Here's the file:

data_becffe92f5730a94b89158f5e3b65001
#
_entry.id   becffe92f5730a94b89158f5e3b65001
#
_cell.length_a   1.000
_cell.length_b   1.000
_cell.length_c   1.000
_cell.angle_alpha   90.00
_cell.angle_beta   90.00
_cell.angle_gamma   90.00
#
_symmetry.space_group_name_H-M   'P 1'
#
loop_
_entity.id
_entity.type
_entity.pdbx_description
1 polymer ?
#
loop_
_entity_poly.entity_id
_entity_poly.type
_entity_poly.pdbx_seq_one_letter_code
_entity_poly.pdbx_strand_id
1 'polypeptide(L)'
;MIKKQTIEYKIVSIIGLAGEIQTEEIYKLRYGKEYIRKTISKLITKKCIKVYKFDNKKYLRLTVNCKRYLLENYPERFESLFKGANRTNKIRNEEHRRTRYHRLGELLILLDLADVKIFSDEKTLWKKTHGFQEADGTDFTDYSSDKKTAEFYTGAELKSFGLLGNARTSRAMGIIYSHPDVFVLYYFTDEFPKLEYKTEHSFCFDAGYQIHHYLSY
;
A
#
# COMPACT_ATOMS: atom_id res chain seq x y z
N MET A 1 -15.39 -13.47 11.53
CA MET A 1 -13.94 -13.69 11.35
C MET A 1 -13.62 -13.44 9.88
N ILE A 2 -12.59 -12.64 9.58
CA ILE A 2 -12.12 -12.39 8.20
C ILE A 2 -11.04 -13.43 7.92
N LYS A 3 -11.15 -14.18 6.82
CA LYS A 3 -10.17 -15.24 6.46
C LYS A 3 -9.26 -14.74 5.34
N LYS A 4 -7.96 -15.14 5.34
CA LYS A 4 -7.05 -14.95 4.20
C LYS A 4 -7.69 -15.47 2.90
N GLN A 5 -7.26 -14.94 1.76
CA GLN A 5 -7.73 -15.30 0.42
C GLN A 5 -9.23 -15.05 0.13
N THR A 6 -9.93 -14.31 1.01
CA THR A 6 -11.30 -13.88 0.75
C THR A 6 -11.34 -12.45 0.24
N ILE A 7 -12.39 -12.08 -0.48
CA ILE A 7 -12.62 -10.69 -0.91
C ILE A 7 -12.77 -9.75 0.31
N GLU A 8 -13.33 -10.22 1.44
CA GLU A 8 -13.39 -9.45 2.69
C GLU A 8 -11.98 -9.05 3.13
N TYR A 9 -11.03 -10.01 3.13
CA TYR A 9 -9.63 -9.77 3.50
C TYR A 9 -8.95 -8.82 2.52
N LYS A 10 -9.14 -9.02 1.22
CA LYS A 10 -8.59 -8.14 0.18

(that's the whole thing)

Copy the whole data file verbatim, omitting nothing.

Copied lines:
data_becffe92f5730a94b89158f5e3b65001
#
_entry.id   becffe92f5730a94b89158f5e3b65001
#
_cell.length_a   1.000
_cell.length_b   1.000
_cell.length_c   1.000
_cell.angle_alpha   90.00
_cell.angle_beta   90.00
_cell.angle_gamma   90.00
#
_symmetry.space_group_name_H-M   'P 1'
#
loop_
_entity.id
_entity.type
_entity.pdbx_description
1 polymer ?
#
loop_
_entity_poly.entity_id
_entity_poly.type
_entity_poly.pdbx_seq_one_letter_code
_entity_poly.pdbx_strand_id
1 'polypeptide(L)'
;MIKKQTIEYKIVSIIGLAGEIQTEEIYKLRYGKEYIRKTISKLITKKCIKVYKFDNKKYLRLTVNCKRYLLENYPERFESLFKGANRTNKIRNEEHRRTRYHRLGELLILLDLADVKIFSDEKTLWKKTHGFQEADGTDFTDYSSDKKTAEFYTGAELKSFGLLGNARTSRAMGIIYSHPDVFVLYYFTDEFPKLEYKTEHSFCFDAGYQIHHYLSY
;
A
#
# COMPACT_ATOMS: atom_id res chain seq x y z
N MET A 1 -15.39 -13.47 11.53
CA MET A 1 -13.94 -13.69 11.35
C MET A 1 -13.62 -13.44 9.88
N ILE A 2 -12.59 -12.64 9.58
CA ILE A 2 -12.12 -12.39 8.20
C ILE A 2 -11.04 -13.43 7.92
N LYS A 3 -11.15 -14.18 6.82
CA LYS A 3 -10.17 -15.24 6.46
C LYS A 3 -9.26 -14.74 5.34
N LYS A 4 -7.96 -15.14 5.34
CA LYS A 4 -7.05 -14.95 4.20
C LYS A 4 -7.69 -15.47 2.90
N GLN A 5 -7.26 -14.94 1.76
CA GLN A 5 -7.73 -15.30 0.42
C GLN A 5 -9.23 -15.05 0.13
N THR A 6 -9.93 -14.31 1.01
CA THR A 6 -11.30 -13.88 0.75
C THR A 6 -11.34 -12.45 0.24
N ILE A 7 -12.39 -12.08 -0.48
CA ILE A 7 -12.62 -10.69 -0.91
C ILE A 7 -12.77 -9.75 0.31
N GLU A 8 -13.33 -10.22 1.44
CA GLU A 8 -13.39 -9.45 2.69
C GLU A 8 -11.98 -9.05 3.13
N TYR A 9 -11.03 -10.01 3.13
CA TYR A 9 -9.63 -9.77 3.50
C TYR A 9 -8.95 -8.82 2.52
N LYS A 10 -9.14 -9.02 1.22
CA LYS A 10 -8.59 -8.14 0.18